Australian resident artists Willoh S. Weiland and Halcyon Macleod share the second blog post about their experiences on the Fresh Milk platform. Their interviews continued this week, speaking with a number of women based in Barbados to gather material for their collaborative project ‘Crawl Me Blood’, inspired by the Jean Rhys novel Wide Sargasso Sea. One of the sensitive topics touched on was the way race is talked about – or not talked about – in society, and the parallels that can be drawn between Barbados and Australia in that way. Read more below:
Our second week at Fresh Milk has been another full week of interviews, writing and research.
Memories of hot mangoes in Grandmother’s kitchen – the taste of summer; or the quiet power of Mahogany trees; or the unrepeatable magic of fire-roasted bread-fruit offered by a stranger on the beach and dipped in the salty sea. Thank you to the inspiring women we have spoken with this week who have shared their perspectives and captivating our senses with their stories (I went directly to the vegetable market and bought a bread fruit). It has been a privilege and a pleasure to meet with you and to talk.
We have had some great conversations with a range of Bajan women now and one of the discussions we are trying to have is about race. It seems agreed that nobody likes to talk about it, even though, in the words of one of the participants “It’s sitting right there, it’s just under the surface.” It seems it’s like trying to talk about both race and class in Australia – you don’t.
One of the women we spoke with this week, who moved to Barbados from Jamaica 30 something years ago, talked about a phone call she received from a friend, after she announced she was moving. Her friend playfully asked “So have you decided? Are you going to be Black or are you going to be white?” Because in a population that is 97% black and 3% white, though no one is talking about it, the women we have interviewed over the last fortnight all agree that mostly, black and white don’t mix. Though of course there are always exceptions.
In Wide Sargasso Sea Jean Rhys locates the in-between of the white creole woman’s experience. This week, Annalee handed me a copy of White Skin, Black Kin: Speaking the Unspeakable, a publication which holds a series of essays by and about Joscelyn Gardner’s work. A Caribbean-Canadian artist, her work explores her white creole identity from a postcolonial feminist perspective. Not black, but not totally white either.
“She is not beke like you, but she is beke, and not like us either”
– Christophine talking about Antoinette in Wide Sargasso Sea
It is this liminal and uncomfortable zone that will provide rich material for the artwork we are creating, and also the parallels between the Australian and Caribbean experience.
This week I could feel the blood pressing up into the soles of my feet. I couldn’t go anywhere without thinking about the brutalities of the past and wondering what happened here, in this particular spot where I am standing now. Like visiting Hunte’s Garden (an absolutely stunning tropical garden) and having a rum in the 150 year old house, a former plantation (nobody mentions slavery but I am sure the group of tourists gathered on the verandah are all thinking about it). The garden is so beautiful, planted inside a collapsed cave on the former plantation, every available space has been planted and replanted with an impressive array of tropical plants, palms, heliconias, orchids – an ever evolving work of art, every centimetre thoughtfully cared for and maintained. The plantation on this site is over 300 years old and I marvel how the horrors of the past can sit so quietly, so politely and neatly inside the present moment.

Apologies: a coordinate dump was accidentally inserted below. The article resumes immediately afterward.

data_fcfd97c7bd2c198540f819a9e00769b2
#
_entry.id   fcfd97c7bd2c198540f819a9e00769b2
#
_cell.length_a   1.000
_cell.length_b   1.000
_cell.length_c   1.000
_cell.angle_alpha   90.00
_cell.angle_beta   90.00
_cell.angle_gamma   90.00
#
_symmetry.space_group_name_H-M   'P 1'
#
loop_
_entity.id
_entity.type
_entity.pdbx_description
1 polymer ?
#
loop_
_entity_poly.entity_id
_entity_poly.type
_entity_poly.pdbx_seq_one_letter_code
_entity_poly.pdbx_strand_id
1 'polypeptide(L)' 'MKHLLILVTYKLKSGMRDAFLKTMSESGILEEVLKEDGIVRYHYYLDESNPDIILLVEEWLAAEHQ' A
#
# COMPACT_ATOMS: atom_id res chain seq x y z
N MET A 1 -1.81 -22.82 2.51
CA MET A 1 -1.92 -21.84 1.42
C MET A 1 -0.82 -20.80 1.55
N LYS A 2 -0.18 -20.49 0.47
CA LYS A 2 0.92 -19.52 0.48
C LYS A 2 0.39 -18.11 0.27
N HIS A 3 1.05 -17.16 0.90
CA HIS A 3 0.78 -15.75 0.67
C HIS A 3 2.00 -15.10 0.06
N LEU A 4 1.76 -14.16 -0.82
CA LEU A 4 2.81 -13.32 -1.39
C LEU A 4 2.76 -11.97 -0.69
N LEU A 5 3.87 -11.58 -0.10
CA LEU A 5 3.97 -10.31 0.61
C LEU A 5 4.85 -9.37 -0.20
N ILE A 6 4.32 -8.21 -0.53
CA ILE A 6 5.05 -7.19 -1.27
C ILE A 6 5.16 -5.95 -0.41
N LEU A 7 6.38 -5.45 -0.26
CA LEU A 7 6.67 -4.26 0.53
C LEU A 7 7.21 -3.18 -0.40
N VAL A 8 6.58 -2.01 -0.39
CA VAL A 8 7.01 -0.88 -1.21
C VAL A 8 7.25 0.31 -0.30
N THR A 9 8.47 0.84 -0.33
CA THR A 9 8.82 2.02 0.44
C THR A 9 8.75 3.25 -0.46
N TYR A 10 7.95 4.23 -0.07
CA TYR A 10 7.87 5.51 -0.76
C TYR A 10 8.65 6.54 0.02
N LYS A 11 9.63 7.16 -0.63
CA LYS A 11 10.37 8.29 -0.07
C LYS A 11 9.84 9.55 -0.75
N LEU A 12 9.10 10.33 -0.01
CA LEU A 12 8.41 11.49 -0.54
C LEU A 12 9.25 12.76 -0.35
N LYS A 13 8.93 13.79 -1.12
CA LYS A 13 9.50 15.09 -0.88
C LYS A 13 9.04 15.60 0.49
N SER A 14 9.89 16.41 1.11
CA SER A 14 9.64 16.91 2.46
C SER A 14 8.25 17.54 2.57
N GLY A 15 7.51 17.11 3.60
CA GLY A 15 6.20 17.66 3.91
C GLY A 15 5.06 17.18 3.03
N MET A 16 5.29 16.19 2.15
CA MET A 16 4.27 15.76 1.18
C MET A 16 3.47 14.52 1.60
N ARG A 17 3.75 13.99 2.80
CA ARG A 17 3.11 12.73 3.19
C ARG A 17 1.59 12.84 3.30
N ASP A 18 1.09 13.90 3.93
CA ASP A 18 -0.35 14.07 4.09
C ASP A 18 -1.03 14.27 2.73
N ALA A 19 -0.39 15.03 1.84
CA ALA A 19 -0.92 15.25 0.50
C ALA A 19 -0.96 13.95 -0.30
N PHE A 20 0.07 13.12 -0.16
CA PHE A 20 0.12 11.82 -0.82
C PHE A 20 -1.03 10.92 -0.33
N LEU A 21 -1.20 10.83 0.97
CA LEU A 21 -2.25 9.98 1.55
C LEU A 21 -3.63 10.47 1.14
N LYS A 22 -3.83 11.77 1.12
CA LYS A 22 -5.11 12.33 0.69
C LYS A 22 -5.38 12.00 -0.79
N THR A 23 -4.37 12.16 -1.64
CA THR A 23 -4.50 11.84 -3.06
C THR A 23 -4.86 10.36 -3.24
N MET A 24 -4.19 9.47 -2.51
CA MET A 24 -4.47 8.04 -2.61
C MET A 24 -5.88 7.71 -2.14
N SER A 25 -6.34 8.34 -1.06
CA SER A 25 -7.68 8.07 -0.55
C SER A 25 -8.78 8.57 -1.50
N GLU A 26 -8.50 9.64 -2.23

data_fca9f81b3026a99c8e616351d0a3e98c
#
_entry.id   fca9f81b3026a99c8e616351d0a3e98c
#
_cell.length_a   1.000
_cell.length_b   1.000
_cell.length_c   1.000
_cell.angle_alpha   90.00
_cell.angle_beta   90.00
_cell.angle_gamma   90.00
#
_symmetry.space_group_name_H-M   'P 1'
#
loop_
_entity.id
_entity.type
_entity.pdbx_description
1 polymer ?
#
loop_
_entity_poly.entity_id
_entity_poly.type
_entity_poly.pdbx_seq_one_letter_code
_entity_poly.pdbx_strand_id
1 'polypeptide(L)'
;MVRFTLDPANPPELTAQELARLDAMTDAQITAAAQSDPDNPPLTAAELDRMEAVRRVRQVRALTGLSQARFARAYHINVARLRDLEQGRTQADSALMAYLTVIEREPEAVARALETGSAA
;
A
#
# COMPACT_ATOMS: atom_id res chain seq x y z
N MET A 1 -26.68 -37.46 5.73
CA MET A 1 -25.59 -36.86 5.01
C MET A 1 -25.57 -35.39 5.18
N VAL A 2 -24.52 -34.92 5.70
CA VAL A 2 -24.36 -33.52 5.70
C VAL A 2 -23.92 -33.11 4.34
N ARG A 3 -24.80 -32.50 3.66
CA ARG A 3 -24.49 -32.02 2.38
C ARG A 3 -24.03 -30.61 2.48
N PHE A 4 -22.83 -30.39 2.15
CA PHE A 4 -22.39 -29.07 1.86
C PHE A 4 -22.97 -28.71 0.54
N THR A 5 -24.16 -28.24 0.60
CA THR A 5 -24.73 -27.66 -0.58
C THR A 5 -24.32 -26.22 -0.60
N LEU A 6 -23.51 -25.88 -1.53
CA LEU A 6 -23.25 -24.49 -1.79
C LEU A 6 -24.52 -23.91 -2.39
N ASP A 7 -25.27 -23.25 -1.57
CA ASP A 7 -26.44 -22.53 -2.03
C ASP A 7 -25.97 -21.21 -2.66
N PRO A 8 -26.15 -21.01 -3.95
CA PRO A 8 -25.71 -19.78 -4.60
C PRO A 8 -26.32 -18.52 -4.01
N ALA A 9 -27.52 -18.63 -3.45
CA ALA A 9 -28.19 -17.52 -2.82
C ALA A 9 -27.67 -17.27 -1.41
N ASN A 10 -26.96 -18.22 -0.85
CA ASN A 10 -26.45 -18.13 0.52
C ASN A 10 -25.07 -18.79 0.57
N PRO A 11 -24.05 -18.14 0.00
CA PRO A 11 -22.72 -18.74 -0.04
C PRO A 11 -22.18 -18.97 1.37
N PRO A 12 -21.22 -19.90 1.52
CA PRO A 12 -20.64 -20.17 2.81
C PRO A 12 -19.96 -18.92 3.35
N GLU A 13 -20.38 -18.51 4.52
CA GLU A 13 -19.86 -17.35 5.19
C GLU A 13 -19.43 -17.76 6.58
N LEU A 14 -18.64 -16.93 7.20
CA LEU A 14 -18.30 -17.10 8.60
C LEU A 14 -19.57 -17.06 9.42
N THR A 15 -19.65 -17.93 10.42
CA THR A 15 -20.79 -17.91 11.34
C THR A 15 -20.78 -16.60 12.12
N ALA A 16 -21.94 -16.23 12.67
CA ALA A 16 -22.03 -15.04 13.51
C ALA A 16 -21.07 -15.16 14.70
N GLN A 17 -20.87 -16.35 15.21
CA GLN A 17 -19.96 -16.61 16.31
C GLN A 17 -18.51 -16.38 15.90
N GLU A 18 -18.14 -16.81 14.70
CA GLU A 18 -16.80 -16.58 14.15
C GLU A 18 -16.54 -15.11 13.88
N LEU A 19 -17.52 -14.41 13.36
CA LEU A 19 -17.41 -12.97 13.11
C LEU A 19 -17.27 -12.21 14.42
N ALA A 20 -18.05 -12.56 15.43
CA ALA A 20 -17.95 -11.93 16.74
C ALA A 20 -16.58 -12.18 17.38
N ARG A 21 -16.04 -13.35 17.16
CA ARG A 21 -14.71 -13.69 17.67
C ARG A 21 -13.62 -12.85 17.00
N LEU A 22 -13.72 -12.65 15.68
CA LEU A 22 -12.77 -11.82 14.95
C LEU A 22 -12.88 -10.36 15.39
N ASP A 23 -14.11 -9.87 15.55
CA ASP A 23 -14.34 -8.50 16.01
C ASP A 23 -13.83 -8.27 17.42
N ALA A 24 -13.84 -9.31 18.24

It might just be my gothic temperament, but when I heard myself say to one of the Bajan women I met this week “Everything is covered with blood” I immediately apologised for being dramatic. She replied “Yes it is. And that’s about the least dramatic thing you could possibly say.”
It’s old news I know. I feel like I’m meant to be reconciled with the horrors of the past and its seething. And of course I needn’t have come to the Caribbean to think on that, it’s a very Australian feeling, our dark colonial past alive and well in the present government’s attitude towards Aboriginal communities. Though, not to be too glum, it was energising and amazing to see in the news this week the strong protest responses from Australians to the forced closures.
It was both incredibly grounding and inspiring to hear Annalee talk about Phytoremediation and the foundations of Fresh Milk. Phytoremediation consists of mitigating pollutant concentrations in contaminated soils, water, or air, with plants able to contain, degrade, or eliminate toxins and contaminants. Like the human body turns blood into milk to nourish a new life, the Fresh Milk Art Platform creates a nurturing space for young artists on the site of the Walkers Plantation, turning blood into milk. Annalee Davis and her team have a response to the question of how are we to hold the bloody past in the present. This is how.
This residency is supported in part by the Australian Broadcasting Corporation, The Alcorso Foundation and Arts Tasmania.